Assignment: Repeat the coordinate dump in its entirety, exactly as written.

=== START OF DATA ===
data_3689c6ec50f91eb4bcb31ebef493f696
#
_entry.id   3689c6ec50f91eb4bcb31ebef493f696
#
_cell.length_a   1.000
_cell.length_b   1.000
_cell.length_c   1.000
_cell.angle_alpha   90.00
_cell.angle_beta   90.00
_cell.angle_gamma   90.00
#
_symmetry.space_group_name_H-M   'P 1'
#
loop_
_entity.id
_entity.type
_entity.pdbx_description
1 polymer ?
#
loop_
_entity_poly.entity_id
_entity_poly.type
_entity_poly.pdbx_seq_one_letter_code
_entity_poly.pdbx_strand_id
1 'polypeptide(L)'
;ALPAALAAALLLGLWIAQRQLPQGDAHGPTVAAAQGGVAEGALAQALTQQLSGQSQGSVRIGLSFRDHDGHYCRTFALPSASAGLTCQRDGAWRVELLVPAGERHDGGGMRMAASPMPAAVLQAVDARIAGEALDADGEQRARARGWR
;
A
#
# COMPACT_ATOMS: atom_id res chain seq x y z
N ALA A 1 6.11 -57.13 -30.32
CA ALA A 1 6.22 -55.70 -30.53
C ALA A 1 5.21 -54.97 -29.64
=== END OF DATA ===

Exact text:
data_3689c6ec50f91eb4bcb31ebef493f696
#
_entry.id   3689c6ec50f91eb4bcb31ebef493f696
#
_cell.length_a   1.000
_cell.length_b   1.000
_cell.length_c   1.000
_cell.angle_alpha   90.00
_cell.angle_beta   90.00
_cell.angle_gamma   90.00
#
_symmetry.space_group_name_H-M   'P 1'
#
loop_
_entity.id
_entity.type
_entity.pdbx_description
1 polymer ?
#
loop_
_entity_poly.entity_id
_entity_poly.type
_entity_poly.pdbx_seq_one_letter_code
_entity_poly.pdbx_strand_id
1 'polypeptide(L)'
;ALPAALAAALLLGLWIAQRQLPQGDAHGPTVAAAQGGVAEGALAQALTQQLSGQSQGSVRIGLSFRDHDGHYCRTFALPSASAGLTCQRDGAWRVELLVPAGERHDGGGMRMAASPMPAAVLQAVDARIAGEALDADGEQRARARGWR
;
A
#
# COMPACT_ATOMS: atom_id res chain seq x y z
N ALA A 1 6.11 -57.13 -30.32
CA ALA A 1 6.22 -55.70 -30.53
C ALA A 1 5.21 -54.97 -29.64